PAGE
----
In 1920 the London General Omnibus Company (LGOC) nominated a single bus to represent the contributions of their bus drivers and mechanics who played such an important role during the First World War. The chosen bus was B43, later known as ‘Ole Bill, after a famous wartime cartoon of the same name. Built in 1911, B43 was one of the first London buses requisitioned for the war effort and saw action along the Western Front, in Belgium and Northern France. One of only 240 B-Types to return from France, B43 was refurbished by the London General Omnibus Company (LGOC) in 1919 and put into service as a Traffic Emergency Bus, on routes 8 and 9.
On 14 February 1920, the bus was inspected by King George V at Buckingham Palace, becoming the first time the King had boarded a bus. The LGOC staff magazine – Train Omnibus Tram (TOT) – dedicated four pages to the event and it received wide press coverage. Thirty-five LGOC drivers were carried as passengers into the courtyard of the Palace where they were congratulated by the King. As well as the drivers, a number of high profile public figures also attended, along with Lord Ashfield, the chairman of the Underground Group that owned the LGOC.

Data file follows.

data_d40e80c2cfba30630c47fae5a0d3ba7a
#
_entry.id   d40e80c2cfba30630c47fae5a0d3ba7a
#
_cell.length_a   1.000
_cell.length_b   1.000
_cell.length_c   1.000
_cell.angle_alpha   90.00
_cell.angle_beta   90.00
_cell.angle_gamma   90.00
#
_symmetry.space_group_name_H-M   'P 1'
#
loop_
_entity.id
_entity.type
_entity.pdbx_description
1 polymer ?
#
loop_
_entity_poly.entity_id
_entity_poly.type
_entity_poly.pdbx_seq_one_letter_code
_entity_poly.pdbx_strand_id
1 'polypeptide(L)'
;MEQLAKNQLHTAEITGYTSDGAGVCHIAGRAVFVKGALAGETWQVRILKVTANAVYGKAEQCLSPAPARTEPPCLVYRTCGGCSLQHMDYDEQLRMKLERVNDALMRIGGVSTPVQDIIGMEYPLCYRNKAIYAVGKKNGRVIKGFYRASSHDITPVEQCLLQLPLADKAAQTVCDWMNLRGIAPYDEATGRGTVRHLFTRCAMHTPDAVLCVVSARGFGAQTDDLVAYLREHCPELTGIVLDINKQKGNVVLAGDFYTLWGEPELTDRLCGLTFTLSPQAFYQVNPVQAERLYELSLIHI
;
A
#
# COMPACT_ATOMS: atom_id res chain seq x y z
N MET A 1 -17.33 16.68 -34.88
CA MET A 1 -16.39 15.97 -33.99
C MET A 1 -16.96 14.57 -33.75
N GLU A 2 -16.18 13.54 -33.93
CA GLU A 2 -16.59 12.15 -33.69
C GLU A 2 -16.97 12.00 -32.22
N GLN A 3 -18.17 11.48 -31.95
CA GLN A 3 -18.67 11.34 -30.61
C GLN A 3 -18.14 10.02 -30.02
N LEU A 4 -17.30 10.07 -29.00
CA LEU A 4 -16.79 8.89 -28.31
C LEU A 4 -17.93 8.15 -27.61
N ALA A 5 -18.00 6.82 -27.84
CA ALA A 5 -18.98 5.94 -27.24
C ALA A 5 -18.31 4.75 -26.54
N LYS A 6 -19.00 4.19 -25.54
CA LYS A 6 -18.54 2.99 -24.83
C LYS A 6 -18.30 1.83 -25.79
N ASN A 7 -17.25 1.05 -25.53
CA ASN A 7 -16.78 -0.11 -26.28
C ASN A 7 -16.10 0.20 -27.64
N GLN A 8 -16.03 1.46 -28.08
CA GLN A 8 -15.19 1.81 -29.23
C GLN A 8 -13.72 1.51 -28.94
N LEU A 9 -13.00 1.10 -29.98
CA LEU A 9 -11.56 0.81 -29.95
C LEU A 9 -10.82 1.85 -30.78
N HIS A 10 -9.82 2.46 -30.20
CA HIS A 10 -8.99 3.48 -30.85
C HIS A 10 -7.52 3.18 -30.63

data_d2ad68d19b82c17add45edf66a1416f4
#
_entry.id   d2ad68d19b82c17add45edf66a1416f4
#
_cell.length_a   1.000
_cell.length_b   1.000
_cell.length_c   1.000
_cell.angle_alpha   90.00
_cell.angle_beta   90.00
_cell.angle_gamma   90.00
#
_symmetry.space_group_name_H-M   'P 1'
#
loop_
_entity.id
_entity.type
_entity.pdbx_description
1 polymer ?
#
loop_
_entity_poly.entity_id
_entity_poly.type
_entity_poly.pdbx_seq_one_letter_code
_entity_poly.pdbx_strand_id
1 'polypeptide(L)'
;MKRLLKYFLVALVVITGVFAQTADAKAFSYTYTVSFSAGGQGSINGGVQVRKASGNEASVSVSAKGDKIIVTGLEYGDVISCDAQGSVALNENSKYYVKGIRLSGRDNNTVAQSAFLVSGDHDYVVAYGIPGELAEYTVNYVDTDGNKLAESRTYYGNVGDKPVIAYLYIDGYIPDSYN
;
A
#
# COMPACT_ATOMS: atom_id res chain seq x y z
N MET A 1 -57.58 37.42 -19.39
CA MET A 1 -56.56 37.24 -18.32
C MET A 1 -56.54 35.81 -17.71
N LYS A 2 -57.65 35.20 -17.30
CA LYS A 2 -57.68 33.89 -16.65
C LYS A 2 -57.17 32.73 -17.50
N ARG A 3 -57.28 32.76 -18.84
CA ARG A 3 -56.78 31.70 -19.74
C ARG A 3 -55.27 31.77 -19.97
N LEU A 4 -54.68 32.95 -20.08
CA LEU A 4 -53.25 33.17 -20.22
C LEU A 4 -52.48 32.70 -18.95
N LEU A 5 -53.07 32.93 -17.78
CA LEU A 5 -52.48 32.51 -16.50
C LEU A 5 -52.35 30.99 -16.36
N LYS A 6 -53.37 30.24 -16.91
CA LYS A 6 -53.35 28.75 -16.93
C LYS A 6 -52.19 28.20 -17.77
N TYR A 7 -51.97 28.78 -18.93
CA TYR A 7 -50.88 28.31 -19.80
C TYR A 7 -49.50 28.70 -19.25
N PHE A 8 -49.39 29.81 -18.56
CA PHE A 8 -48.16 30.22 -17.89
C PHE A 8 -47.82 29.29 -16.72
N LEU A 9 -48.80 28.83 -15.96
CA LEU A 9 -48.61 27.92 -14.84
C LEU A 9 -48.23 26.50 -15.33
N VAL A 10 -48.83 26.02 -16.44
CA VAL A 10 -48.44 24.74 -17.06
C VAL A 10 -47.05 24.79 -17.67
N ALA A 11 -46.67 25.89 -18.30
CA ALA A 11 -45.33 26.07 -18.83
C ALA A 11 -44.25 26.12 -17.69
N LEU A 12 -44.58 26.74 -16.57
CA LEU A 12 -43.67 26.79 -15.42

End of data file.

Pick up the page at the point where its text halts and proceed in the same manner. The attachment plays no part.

After the King’s inspection, a brass representation of the celebrated cartoon character ‘Ole Bill was attached to the B43’s radiator, along with a name plate and a plaque recording the major battles it was associated with. ‘Ole Bill was created by cartoonist Bruce Bairnsfather in 1914-15, depicted as an elderly, pipe-smoking ‘tommy’, complete with a walrus moustache. The cartoons were sometimes controversial, but always extremely popular during the war, raising morale for the troops with ‘Ole Bill himself even starring in his own West End musical in 1917.
‘Ole Bill appeared in the first Armistice Day parade in 1920, and for many years afterward, with a group of surviving LGOC men, as well as special events and funerals for fallen soldiers or LGOC employees. After leaving public service in 1924 ‘Ole Bill was maintained as a kind of mobile war memorial by the wartime busmen’s ‘old comrades’ association.
On May 5 1970 Ole Bill was presented to the Imperial War Museum driven by a veteran. It remained on display there for more than thirty years. As part of London Transport Museum’s Goodbye Piccadilly – From the Western Front to the Home Front exhibition, which focuses on the role of London’s transport during the First World War and the effect of war on the Home Front , ‘Ole Bill will appear at the Museum next to a B-type bus which already resides within the Covent Garden collection.